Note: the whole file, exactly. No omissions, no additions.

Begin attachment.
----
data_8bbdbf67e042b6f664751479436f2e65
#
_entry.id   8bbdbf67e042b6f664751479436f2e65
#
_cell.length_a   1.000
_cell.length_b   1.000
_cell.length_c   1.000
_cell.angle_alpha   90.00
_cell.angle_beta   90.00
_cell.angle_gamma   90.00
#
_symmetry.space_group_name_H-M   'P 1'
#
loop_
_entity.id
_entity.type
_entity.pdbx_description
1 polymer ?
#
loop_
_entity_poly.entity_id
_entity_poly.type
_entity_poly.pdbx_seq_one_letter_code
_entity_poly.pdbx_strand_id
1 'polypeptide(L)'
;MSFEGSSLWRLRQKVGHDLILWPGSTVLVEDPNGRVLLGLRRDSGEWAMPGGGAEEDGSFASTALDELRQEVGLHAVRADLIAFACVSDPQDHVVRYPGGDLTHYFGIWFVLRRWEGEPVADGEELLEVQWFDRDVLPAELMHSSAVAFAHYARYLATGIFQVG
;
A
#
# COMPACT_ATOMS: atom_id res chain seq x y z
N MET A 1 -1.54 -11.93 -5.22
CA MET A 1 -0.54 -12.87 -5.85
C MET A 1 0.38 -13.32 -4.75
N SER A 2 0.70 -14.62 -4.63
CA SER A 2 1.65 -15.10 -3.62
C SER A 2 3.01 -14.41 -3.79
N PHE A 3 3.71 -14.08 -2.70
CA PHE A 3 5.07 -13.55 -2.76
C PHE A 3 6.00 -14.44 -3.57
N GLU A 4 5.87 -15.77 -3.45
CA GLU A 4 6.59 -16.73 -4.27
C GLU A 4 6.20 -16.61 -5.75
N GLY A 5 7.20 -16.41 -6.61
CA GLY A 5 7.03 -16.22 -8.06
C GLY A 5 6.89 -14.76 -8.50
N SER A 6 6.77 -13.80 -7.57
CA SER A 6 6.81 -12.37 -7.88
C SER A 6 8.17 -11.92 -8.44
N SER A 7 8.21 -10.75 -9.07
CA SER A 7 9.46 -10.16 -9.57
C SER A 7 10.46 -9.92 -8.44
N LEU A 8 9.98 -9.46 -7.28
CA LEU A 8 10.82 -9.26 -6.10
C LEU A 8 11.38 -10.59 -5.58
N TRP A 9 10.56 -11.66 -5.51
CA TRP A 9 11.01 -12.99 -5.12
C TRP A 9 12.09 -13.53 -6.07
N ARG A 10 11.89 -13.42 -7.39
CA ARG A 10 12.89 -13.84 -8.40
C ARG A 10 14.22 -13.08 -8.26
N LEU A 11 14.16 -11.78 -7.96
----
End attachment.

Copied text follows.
data_8bbdbf67e042b6f664751479436f2e65
#
_entry.id   8bbdbf67e042b6f664751479436f2e65
#
_cell.length_a   1.000
_cell.length_b   1.000
_cell.length_c   1.000
_cell.angle_alpha   90.00
_cell.angle_beta   90.00
_cell.angle_gamma   90.00
#
_symmetry.space_group_name_H-M   'P 1'
#
loop_
_entity.id
_entity.type
_entity.pdbx_description
1 polymer ?
#
loop_
_entity_poly.entity_id
_entity_poly.type
_entity_poly.pdbx_seq_one_letter_code
_entity_poly.pdbx_strand_id
1 'polypeptide(L)'
;MSFEGSSLWRLRQKVGHDLILWPGSTVLVEDPNGRVLLGLRRDSGEWAMPGGGAEEDGSFASTALDELRQEVGLHAVRADLIAFACVSDPQDHVVRYPGGDLTHYFGIWFVLRRWEGEPVADGEELLEVQWFDRDVLPAELMHSSAVAFAHYARYLATGIFQVG
;
A
#
# COMPACT_ATOMS: atom_id res chain seq x y z
N MET A 1 -1.54 -11.93 -5.22
CA MET A 1 -0.54 -12.87 -5.85
C MET A 1 0.38 -13.32 -4.75
N SER A 2 0.70 -14.62 -4.63
CA SER A 2 1.65 -15.10 -3.62
C SER A 2 3.01 -14.41 -3.79
N PHE A 3 3.71 -14.08 -2.70
CA PHE A 3 5.07 -13.55 -2.76
C PHE A 3 6.00 -14.44 -3.57
N GLU A 4 5.87 -15.77 -3.45
CA GLU A 4 6.59 -16.73 -4.27
C GLU A 4 6.20 -16.61 -5.75
N GLY A 5 7.20 -16.41 -6.61
CA GLY A 5 7.03 -16.22 -8.06
C GLY A 5 6.89 -14.76 -8.50
N SER A 6 6.77 -13.80 -7.57
CA SER A 6 6.81 -12.37 -7.88
C SER A 6 8.17 -11.92 -8.44
N SER A 7 8.21 -10.75 -9.07
CA SER A 7 9.46 -10.16 -9.57
C SER A 7 10.46 -9.92 -8.44
N LEU A 8 9.98 -9.46 -7.28
CA LEU A 8 10.82 -9.26 -6.10
C LEU A 8 11.38 -10.59 -5.58
N TRP A 9 10.56 -11.66 -5.51
CA TRP A 9 11.01 -12.99 -5.12
C TRP A 9 12.09 -13.53 -6.07
N ARG A 10 11.89 -13.42 -7.39
CA ARG A 10 12.89 -13.84 -8.40
C ARG A 10 14.22 -13.08 -8.26
N LEU A 11 14.16 -11.78 -7.96